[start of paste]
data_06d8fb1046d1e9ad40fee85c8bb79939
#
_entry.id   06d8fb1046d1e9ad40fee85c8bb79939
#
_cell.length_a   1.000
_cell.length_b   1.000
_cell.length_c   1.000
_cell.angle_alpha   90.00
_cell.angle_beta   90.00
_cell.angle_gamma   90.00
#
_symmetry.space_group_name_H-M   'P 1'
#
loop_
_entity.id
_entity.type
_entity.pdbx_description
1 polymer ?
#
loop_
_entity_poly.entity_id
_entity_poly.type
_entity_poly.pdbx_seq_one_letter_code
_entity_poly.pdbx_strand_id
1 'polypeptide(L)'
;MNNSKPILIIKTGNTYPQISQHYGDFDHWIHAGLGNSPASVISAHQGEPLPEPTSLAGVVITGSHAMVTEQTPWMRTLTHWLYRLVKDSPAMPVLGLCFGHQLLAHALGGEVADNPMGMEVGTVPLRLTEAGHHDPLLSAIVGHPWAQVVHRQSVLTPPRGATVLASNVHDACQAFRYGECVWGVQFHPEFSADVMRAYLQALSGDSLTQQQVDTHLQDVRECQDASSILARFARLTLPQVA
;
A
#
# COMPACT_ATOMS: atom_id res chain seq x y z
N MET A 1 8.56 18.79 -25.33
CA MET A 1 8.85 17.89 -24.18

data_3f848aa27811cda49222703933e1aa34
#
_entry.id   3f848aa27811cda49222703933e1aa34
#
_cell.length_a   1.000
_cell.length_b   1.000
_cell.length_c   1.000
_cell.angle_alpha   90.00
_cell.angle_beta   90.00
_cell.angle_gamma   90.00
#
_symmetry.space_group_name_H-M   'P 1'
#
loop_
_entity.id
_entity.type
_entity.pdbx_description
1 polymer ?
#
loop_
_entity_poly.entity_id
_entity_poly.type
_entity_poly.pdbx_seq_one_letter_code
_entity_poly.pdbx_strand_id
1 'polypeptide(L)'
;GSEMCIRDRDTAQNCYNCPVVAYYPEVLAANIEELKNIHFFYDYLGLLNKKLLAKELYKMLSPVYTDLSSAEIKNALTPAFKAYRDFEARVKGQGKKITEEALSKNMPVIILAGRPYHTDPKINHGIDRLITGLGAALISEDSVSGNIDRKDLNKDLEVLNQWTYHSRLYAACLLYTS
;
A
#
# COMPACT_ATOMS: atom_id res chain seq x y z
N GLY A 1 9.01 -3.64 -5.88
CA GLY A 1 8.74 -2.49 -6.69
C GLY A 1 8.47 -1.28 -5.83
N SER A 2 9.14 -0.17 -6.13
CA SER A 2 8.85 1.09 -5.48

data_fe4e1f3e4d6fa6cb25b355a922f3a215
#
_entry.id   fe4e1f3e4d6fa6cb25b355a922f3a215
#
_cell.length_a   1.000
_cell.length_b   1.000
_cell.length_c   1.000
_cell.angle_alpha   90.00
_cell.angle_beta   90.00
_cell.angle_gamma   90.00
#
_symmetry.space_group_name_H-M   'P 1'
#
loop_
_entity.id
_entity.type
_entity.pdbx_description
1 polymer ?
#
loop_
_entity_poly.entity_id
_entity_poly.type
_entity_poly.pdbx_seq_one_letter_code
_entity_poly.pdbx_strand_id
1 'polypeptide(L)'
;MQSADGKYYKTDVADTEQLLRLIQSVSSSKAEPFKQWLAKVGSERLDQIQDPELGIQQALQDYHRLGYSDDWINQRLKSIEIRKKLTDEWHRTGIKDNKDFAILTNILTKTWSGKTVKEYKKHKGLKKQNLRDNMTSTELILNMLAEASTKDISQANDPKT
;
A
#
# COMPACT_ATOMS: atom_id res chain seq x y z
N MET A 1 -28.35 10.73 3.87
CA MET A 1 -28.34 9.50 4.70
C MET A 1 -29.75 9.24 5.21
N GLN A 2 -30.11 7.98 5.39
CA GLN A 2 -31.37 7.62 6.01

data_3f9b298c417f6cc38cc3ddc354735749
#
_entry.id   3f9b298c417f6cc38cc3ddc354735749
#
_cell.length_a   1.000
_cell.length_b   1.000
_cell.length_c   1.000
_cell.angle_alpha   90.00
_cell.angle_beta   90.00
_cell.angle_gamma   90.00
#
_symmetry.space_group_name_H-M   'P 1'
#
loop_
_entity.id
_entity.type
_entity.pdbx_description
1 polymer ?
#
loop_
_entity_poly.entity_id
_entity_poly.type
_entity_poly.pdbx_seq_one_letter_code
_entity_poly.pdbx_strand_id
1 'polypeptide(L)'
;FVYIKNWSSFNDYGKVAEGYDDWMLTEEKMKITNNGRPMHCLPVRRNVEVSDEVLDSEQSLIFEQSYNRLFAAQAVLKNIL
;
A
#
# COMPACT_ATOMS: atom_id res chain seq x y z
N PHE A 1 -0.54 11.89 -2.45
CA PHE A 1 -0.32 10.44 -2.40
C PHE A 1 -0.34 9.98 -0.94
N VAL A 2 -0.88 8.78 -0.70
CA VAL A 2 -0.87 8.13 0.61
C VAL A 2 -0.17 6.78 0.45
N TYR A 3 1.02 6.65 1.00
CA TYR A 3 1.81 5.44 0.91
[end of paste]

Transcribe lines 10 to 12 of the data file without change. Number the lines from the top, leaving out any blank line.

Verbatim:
_cell.angle_gamma   90.00
#
_symmetry.space_group_name_H-M   'P 1'